The latest poll of residents of the Calgary Centre riding shows a Green Wave developing among opponents of the Conservative Party in the Nov. 26 federal by-election.
Organizers for Green Party candidate Chris Turner are taking a highly sophisticated approach to polling in the Calgary Centre by-election, tipping their supporters when they get wind of opinion polls in the riding and instructing them to be sure to pick up their phones and answer the questions.
Nothing wrong with this, of course -- but it should serve as a warning to undecided voters and other observers, especially journalists, that the "narrative" candidates' campaigns try to spin around small-sample polls like those being conducted in Calgary Centre can be easily manipulated by smart efforts to game the polling process.
In the case of the Calgary centre by-election, the narrative being developed by Turner's supporters is that their candidate is the only one with momentum after he appeared unexpectedly in third place among respondents to a Nov. 12 poll of riding voters conducted by Forum Research Inc.
And it may well now be true, as Turner told the Globe and Mail yesterday after another Forum Research poll appeared to confirm the results of the Nov. 12 survey, "we've got the momentum now. I know for sure we can win it. This is the most vulnerable Conservative campaign in Calgary in decades."
The Nov. 12 poll showed Turner in a strong position to vault into the lead among the riding's many voters who are opposed to front-running Conservative candidate Joan Crockatt. This would be an important consideration for strategic voters opposed to Crockatt and looking for the best candidate to whom to give their anti-Conservative vote.
The Nov. 12 Forum poll put Crockatt in the lead, barely, with 32 per cent of committed supporters. Liberal Harvey Locke was in second place with 30 per cent of those surveyed and Turner -- at that time surprisingly -- was in the key No. 3 spot with 23 per cent. NDP candidate Dan Meades had 12 per cent, according to that Forum survey.
The Forum Research poll released last night appeared to reinforce the narrative. In the survey conducted Saturday, Crockatt was back up a little at 35 per cent, but well below the 48 per cent she recorded in the first poll on Oct. 26. Locke was holding at 30 per cent. Turner had moved up again to 25 per cent. Meades' support slipped to 8 per cent.
If this narrative sounds familiar to Alberta political observers, it ought to. It was exactly the strategy used to catapult Naheed Nenshi into the lead in the October 2010 Calgary municipal election and Alison Redford to victory in the 2011 Progressive Conservative leadership race. Both really got on the radar when a poll unexpectedly placed them in the No. 3 spot in their respective contests. Nenshi is now mayor of Calgary and Redford, of course, is the premier of Alberta.
It is likely no coincidence that many of the same people backing Turner were also involved in the Nenshi campaign, and possibly in the Redford campaign as well. Indeed, Nenshi stepped into the fray last week, slamming Crockatt for not showing up at some all-candidates' forums.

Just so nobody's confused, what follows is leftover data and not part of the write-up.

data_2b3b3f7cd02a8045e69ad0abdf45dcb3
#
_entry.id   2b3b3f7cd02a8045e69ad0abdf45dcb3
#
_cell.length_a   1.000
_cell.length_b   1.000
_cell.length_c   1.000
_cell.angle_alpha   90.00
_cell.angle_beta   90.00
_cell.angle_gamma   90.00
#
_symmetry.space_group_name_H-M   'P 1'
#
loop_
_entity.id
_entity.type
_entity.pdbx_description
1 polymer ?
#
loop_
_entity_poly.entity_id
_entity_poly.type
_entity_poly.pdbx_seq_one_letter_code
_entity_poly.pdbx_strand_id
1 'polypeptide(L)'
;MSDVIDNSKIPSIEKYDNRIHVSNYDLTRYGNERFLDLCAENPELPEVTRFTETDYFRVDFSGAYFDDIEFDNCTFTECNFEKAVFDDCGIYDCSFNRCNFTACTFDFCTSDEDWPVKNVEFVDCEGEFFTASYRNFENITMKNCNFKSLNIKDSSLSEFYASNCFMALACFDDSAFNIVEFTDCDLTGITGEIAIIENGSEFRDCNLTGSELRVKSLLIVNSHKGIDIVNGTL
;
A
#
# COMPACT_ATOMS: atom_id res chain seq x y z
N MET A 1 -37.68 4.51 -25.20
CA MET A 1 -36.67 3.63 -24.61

So journalists and citizens interpreting the various Forum Research poll results ought to take note of the fact that the survey samples are very small -- the Nov. 12 poll had only 376 respondents and the Nov. 17 poll had 403, which means that approximately four responses could move the level of support for any given candidate by a full percentage point.
Interactive voice response surveys like these Forum polls (which is pollster talk for robocall push-button polls) tend to have lower response rates than other polling methodologies, further increasing the impact of individual respondents.
After the Nov. 12 results, media quickly picked up on the fact Crockatt's support appeared to be dramatically lower than it was on Oct. 26, when she recorded the backing of 48-per-cent of respondents. Journalists also quickly ran with the idea Turner was the candidate whose support was showing the most upward movement.
So it is significant -- though impossible to criticize -- that a Green Party organizer emailed committed supporters a note headed "There is another poll tonight -- be sure to pick up," not long before the latest survey.
"Word from Chris Turner's Head Quarters is that another poll is being conducted at this very moment," said the email from Green Party Volunteer Co-ordinator Natalie Odd to committed Turner supporters. "Please be sure to pick up any calls your receive this evening!"
The emails were followed up with phone calls to supporters, although the pollster actually appears to have called a day later than the party expected.
In addition to such emails and calls, Turner's supporters posted similar messages on Facebook and some people distributed the call-display number the polling company was using.
As previously noted, there’s nothing wrong with this, any more than it would be wrong for a politician to encourage supporters to show up at all-candidates meetings and cheer loudly. Other campaigns may also be doing the same thing.
But as citizens we need to be aware that this method of polling can produce results that do not precisely reflect the true distribution of public support at the time the survey was taken. Furthermore, we would be naïve not to realize that poll results influence voter preferences during campaigns, especially among undecided voters pondering a strategic vote against a particular candidate.
Advance polls in the Calgary Centre by-election are scheduled to open today.
This post also appears on David Climenhaga's blog, Alberta Diary.